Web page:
By Maryam Balbed
Mine is a long and complex story. I hope that I can make it as brief as possible.
My daughter Yaya got interested in skating when she was 13. After seeing a Kick Push video I decided to start skating too, just as a bonding thing with her. (I grew up in the projects and had never seen skating in the hood until I watched it).
When we started skating, the city we lived in blocked off one street on the weekends for kids to skateboard. That’s Silver Spring in Maryland, one of the first big skating areas around D.C. That blocked-off street was THE only legal place for kids to skate in the entire city.
One Saturday we showed up to skate and the street wasn’t blocked off and no one knew why. Turned out, the city completely shut down the only safe and legal place for kids to skate, which I realized would have the effect of pushing very young kids into back alleys and illegal, unsafe skate spots.
Around the same time, gangs were growing fast in our area, and they saw skaters as easy victims — they often use cameras to photograph and film each other skating. My kids were almost all Black and Brown, but they were suburban kids, completely unprepared to defend themselves against hardcore bangers.
By this time I had written to the county executive and every county official and every worthless poverty pimp I could think of, these kids were being robbed and beaten up on a regular, just because they didn’t have a safe space to skate, and no one seemed to care.
I started skating with the kids on a daily basis because it was obvious that the presence of an adult tended to discourage a lot of people from taking advantage of them.
There’s a REALLY crazy piece of this story that I won’t share now — in which we made our own peace with the gangs (Bloods, specifically) — and after that we had no more problems from them, they came to like us, to think skateboarding was cool, and became extremely protective over me and over my daughter. The skaters were already calling me Mom, and then the bangers started doing it too.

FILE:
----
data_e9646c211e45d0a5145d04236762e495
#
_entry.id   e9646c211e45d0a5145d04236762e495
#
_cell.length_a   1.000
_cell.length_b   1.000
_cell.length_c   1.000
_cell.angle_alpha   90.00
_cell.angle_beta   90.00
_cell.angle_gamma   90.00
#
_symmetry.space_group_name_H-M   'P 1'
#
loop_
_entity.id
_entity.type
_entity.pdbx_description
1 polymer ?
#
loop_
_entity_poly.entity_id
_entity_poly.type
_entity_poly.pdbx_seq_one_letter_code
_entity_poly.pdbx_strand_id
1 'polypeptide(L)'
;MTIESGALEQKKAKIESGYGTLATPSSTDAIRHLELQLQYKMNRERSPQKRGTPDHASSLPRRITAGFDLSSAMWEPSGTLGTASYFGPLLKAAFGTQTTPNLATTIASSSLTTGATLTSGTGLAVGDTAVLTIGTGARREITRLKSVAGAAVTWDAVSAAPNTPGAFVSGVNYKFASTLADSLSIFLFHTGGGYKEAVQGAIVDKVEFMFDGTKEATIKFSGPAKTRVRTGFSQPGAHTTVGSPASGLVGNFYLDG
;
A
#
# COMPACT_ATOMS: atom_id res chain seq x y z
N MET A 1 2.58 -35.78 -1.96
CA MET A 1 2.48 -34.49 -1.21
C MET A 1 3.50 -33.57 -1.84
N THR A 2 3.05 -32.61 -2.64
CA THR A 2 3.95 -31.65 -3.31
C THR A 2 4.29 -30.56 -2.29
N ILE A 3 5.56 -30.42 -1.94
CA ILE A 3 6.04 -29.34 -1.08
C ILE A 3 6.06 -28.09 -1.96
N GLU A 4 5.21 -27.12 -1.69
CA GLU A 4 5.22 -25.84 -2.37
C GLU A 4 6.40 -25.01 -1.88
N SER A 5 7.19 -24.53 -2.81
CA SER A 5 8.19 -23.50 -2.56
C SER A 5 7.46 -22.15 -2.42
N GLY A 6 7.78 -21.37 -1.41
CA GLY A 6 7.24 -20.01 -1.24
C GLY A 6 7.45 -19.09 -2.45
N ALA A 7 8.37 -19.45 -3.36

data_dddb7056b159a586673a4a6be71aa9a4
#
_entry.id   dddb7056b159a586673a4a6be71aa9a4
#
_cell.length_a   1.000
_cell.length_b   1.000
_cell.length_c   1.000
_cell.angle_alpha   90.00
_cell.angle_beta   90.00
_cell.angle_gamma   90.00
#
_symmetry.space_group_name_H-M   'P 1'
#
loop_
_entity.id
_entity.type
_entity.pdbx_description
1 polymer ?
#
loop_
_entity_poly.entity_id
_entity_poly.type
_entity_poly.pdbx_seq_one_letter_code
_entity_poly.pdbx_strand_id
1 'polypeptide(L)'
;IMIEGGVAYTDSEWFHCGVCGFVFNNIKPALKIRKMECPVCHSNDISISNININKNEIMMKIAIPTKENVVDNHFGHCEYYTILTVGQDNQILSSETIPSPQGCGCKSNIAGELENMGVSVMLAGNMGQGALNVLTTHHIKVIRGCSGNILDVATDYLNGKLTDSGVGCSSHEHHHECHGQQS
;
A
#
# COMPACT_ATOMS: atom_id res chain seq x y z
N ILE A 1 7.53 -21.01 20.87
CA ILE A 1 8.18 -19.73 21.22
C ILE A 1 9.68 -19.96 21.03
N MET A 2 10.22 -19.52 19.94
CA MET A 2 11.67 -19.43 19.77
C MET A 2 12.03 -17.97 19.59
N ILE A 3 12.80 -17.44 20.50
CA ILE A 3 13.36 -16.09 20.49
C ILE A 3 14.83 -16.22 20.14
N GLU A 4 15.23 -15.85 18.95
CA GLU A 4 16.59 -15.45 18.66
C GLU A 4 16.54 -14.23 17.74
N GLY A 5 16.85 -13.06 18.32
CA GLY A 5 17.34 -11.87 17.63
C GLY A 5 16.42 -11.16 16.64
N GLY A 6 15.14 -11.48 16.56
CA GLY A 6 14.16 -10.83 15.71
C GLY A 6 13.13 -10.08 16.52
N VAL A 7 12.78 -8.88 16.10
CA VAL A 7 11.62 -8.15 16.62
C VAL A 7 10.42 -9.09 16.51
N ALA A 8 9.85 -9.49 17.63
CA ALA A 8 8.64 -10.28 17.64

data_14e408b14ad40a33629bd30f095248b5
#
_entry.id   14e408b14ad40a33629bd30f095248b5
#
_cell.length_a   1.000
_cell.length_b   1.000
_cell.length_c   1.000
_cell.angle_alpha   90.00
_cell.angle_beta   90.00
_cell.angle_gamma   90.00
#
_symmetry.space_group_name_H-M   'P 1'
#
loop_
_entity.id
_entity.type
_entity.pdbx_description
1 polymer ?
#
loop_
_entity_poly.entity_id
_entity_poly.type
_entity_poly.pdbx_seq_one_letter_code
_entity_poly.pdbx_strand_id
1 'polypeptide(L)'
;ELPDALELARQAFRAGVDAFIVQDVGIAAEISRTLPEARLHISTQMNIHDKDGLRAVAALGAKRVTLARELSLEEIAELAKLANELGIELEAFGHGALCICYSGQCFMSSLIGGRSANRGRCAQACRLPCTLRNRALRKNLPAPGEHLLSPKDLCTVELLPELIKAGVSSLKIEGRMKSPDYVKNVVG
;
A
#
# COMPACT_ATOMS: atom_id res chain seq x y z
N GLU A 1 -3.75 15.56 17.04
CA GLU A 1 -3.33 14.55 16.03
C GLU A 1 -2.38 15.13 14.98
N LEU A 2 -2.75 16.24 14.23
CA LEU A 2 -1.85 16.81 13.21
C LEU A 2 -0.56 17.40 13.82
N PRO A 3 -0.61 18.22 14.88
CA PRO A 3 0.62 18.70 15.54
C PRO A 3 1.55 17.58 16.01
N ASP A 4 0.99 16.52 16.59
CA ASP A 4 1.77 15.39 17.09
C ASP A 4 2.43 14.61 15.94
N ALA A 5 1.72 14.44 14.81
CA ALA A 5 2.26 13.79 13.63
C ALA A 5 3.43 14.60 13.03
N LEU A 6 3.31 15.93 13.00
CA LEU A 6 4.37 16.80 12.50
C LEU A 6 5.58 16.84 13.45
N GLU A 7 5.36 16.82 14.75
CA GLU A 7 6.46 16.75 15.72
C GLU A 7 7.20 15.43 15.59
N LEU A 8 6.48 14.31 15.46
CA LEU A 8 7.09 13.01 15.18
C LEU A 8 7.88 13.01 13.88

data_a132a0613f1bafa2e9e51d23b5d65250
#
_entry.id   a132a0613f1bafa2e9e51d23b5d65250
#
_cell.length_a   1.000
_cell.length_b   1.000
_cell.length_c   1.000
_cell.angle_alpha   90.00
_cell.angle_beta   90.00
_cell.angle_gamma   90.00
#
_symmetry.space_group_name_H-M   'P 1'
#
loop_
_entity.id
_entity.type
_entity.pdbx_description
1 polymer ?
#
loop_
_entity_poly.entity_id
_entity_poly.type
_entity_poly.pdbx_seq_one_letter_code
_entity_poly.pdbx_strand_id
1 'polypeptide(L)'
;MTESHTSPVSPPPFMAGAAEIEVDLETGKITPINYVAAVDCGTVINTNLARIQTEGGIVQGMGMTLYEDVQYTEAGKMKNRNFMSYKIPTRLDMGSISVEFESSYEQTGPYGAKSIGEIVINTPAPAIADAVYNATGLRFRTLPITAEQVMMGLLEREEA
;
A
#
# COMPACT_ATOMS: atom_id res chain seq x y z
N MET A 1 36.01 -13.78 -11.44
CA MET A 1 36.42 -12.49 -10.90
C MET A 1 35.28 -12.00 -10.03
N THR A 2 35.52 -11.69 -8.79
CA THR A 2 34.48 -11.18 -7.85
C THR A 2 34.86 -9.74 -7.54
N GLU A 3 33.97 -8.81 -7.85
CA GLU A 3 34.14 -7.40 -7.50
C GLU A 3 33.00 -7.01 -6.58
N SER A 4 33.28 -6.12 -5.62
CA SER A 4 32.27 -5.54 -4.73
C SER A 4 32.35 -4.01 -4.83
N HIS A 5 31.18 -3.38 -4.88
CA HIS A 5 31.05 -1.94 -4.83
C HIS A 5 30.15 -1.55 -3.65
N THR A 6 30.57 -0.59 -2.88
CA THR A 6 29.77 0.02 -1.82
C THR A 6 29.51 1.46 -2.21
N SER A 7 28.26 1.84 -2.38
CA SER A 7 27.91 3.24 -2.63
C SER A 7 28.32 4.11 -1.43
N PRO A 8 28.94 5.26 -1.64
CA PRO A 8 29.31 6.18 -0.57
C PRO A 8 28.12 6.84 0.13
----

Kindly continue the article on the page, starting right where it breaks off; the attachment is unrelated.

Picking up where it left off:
I started a blog and pissed off every official in my city because I said exactly what happened and why. Of course it’s about developers not wanting to go give up valuable land for a bunch of teenage boys, but the real resistance to building a skate park in Silver Spring was about race. Years prior to these events, when I was pushing for recreation for kids in a new development, people would actually get up in meetings and say “No, we don’t want recreation facilities because that’s going to draw all the poor Black kids from D.C.”
The area I’m telling you about is literally blocks from D.C., and fear of Black people from D.C. makes these people crazy — in the bluest state in America.
In the meetings about a skate park that we were fighting for, we shocked people when again and again, we showed up deep. I often had more skaters at these meetings than the people who were convinced that they’d bring drugs and crime into the communities.
Against all odds we won: we got our skate park. Now, years later many in the community now acknowledge that they were wrong, and that the skate park is a good thing.
This skate park has played a major role in the lives of some amazing young people, like Elliot Powell who just returned for the second time from Sundance with his IB Film class, and Edgar Romero who now owns skateboard company.
As I recently said on Twitter, when other people looked at these kids and saw young criminals, I saw young athletes with dreams–athletes with no access to high-priced teams and camps.
My son Elijah Jamal Balbed is a serious young cat on the jazz scene (tenor sax) and he used to skate. I know a whole lot of successful young people stayed on the straight and narrow through skateboarding.
I’m extremely passionate about getting more boards into the ‘hood – my old ‘hood in D.C. (Shaw area) now has a skate park, and this shit saves lives.